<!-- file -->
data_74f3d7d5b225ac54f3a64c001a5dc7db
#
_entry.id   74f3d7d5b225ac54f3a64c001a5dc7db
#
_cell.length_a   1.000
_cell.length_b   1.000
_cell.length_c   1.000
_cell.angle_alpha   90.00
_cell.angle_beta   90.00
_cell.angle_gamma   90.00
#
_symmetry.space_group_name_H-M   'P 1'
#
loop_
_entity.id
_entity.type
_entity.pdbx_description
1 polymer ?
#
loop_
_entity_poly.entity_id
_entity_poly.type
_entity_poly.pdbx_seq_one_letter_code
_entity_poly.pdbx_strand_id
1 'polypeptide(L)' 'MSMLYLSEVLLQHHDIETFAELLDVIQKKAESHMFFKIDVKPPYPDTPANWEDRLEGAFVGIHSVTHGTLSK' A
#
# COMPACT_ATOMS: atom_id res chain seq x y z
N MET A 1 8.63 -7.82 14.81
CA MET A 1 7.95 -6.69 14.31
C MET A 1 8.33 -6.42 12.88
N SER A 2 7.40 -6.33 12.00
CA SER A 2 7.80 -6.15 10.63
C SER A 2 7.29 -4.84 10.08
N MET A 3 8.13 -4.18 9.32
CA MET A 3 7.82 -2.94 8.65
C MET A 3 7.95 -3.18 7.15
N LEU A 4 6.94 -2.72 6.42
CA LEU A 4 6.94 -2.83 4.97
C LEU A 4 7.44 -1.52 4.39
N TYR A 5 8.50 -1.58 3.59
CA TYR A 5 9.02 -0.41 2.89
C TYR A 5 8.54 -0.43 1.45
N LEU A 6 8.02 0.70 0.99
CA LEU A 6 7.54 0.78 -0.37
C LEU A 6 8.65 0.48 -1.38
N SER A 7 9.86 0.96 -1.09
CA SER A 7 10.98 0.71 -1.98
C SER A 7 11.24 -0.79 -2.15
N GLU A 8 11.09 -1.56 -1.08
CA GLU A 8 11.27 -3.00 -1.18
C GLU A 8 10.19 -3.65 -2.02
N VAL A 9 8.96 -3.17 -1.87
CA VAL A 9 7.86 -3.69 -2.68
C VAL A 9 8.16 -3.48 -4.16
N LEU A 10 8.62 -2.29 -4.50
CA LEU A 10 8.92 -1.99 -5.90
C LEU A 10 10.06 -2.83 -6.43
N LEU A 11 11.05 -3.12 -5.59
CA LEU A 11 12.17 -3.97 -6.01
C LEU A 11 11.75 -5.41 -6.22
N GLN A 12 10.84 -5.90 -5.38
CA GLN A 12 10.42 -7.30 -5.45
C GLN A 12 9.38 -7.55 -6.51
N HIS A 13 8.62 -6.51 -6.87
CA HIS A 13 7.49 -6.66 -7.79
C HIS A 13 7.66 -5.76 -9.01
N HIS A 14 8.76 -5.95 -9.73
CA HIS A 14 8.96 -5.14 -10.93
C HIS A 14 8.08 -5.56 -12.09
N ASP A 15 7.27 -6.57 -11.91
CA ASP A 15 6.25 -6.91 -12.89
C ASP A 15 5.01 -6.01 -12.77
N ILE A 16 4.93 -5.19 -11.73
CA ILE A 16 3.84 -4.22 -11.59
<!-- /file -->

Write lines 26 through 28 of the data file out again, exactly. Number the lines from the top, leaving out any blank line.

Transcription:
#
# COMPACT_ATOMS: atom_id res chain seq x y z
N MET A 1 8.63 -7.82 14.81